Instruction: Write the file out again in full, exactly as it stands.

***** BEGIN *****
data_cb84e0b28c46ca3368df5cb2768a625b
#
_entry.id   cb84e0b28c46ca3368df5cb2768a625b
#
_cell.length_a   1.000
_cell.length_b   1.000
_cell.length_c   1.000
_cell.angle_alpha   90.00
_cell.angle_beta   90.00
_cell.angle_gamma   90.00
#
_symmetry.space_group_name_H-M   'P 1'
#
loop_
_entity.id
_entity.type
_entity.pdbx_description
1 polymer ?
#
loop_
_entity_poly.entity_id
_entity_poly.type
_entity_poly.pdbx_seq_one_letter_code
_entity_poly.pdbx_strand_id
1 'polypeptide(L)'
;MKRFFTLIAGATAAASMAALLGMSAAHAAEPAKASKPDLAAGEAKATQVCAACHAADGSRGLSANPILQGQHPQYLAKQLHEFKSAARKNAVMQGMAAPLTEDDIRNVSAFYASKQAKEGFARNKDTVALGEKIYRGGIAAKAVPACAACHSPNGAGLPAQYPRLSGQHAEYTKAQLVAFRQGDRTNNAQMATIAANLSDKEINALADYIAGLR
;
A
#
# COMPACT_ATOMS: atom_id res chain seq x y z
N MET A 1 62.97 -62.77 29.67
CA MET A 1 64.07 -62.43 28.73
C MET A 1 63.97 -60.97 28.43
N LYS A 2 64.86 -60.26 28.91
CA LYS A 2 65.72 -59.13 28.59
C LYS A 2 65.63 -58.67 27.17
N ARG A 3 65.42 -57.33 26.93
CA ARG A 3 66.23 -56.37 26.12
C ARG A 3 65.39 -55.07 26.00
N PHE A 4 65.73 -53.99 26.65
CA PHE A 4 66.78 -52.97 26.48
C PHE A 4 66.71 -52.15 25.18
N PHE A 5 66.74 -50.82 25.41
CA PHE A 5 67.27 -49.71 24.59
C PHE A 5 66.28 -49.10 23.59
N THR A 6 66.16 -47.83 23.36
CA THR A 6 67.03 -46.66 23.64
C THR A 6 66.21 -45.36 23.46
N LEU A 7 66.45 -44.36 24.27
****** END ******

data_cb84e0b28c46ca3368df5cb2768a625b
#
_entry.id   cb84e0b28c46ca3368df5cb2768a625b
#
_cell.length_a   1.000
_cell.length_b   1.000
_cell.length_c   1.000
_cell.angle_alpha   90.00
_cell.angle_beta   90.00
_cell.angle_gamma   90.00
#
_symmetry.space_group_name_H-M   'P 1'
#
loop_
_entity.id
_entity.type
_entity.pdbx_description
1 polymer ?
#
loop_
_entity_poly.entity_id
_entity_poly.type
_entity_poly.pdbx_seq_one_letter_code
_entity_poly.pdbx_strand_id
1 'polypeptide(L)'
;MKRFFTLIAGATAAASMAALLGMSAAHAAEPAKASKPDLAAGEAKATQVCAACHAADGSRGLSANPILQGQHPQYLAKQLHEFKSAARKNAVMQGMAAPLTEDDIRNVSAFYASKQAKEGFARNKDTVALGEKIYRGGIAAKAVPACAACHSPNGAGLPAQYPRLSGQHAEYTKAQLVAFRQGDRTNNAQMATIAANLSDKEINALADYIAGLR
;
A
#
# COMPACT_ATOMS: atom_id res chain seq x y z
N MET A 1 62.97 -62.77 29.67
CA MET A 1 64.07 -62.43 28.73
C MET A 1 63.97 -60.97 28.43
N LYS A 2 64.86 -60.26 28.91
CA LYS A 2 65.72 -59.13 28.59
C LYS A 2 65.63 -58.67 27.17
N ARG A 3 65.42 -57.33 26.93
CA ARG A 3 66.23 -56.37 26.12
C ARG A 3 65.39 -55.07 26.00
N PHE A 4 65.73 -53.99 26.65
CA PHE A 4 66.78 -52.97 26.48
C PHE A 4 66.71 -52.15 25.18
N PHE A 5 66.74 -50.82 25.41
CA PHE A 5 67.27 -49.71 24.59
C PHE A 5 66.28 -49.10 23.59
N THR A 6 66.16 -47.83 23.36
CA THR A 6 67.03 -46.66 23.64
C THR A 6 66.21 -45.36 23.46
N LEU A 7 66.45 -44.36 24.27